Long-term in vitro expansion of hematopoietic stem cells (HSCs), while maintaining their functionality and multilineage differentiation potential, is still challenging. In this study, three-dimensional (3D) high-porosity hydroxyapatite (HA) foams have been designed to closely mimic the chemistry and physical structure of cancellous bone. Furthermore, calcium oxide was distributed in the HA ceramics to provide surface calcium ion release, hypothesizing that a local surface calcium gradient supports HSC localization and maintenance. Primary human HSCs and osteoblasts were cocultured for 6 weeks. Controls were cultured in two-dimensional dishes, while scaffold cultures were performed with calcium nitrate-infiltrated HA scaffolds and untreated HA scaffolds. Cells were analyzed for surface markers by flow cytometry, metabolic activity, and hematopoietic multilineage differentiation potential. The release of calcium into culture medium was also determined. The implementation of HA scaffolds had a positive effect on erythrocyte colony formation capacity of HSCs, with an increased osteoblast fraction observed when compared to control cultures without scaffolds. The presentation of scaffolds did not affect metabolic turnover when compared to control cultures. In conclusion, 3D open-porous HA scaffolds provide a bone-like structure and enable the long-term maintenance of primary HSCs.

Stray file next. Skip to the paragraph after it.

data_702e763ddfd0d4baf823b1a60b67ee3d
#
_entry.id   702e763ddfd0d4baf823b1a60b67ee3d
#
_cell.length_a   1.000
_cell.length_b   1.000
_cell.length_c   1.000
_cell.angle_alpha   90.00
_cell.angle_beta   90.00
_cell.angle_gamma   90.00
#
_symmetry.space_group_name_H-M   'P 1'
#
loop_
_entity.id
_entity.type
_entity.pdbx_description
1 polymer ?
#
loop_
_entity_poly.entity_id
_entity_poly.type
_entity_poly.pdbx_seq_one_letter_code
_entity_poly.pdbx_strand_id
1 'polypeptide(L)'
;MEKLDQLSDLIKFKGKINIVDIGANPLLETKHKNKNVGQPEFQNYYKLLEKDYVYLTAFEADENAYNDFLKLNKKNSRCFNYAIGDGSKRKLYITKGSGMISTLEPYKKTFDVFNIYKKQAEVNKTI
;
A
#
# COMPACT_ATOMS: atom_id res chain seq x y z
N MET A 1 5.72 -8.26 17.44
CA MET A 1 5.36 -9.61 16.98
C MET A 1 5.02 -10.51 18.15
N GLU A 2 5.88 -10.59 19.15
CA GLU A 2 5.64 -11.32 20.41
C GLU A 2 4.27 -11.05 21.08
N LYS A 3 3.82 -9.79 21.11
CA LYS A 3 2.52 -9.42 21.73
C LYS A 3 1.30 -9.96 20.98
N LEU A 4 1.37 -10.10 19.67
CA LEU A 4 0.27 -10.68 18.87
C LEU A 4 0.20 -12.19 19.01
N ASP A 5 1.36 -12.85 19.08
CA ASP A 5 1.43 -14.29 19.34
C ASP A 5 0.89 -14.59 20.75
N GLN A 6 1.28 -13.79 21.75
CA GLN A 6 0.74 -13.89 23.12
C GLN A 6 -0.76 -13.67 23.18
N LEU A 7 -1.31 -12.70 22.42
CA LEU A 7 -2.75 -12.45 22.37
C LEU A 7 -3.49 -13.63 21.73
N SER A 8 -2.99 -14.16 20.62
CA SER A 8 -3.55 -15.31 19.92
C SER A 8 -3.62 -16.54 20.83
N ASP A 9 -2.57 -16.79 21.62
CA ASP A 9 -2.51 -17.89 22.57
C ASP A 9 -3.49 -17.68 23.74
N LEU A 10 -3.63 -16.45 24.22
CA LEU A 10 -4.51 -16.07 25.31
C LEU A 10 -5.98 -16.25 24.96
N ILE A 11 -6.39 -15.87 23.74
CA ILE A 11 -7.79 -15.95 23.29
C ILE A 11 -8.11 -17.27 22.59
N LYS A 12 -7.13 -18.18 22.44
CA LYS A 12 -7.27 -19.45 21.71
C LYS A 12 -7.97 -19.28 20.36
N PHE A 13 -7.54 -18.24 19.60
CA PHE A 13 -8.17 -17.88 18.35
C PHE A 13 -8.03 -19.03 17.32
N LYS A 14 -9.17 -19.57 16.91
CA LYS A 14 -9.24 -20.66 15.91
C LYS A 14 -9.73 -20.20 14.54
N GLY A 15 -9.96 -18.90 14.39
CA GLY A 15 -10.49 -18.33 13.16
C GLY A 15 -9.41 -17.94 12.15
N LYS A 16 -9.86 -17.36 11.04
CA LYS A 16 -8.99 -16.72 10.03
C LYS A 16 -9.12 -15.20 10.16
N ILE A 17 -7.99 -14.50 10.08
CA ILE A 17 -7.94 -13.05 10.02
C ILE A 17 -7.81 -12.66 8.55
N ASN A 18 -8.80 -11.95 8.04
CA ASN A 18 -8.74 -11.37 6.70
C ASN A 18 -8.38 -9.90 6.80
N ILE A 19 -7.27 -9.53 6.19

Keywords: calcium ions; differentiation; hematopoietic stem cells; hydroxyapatite; long-term culture.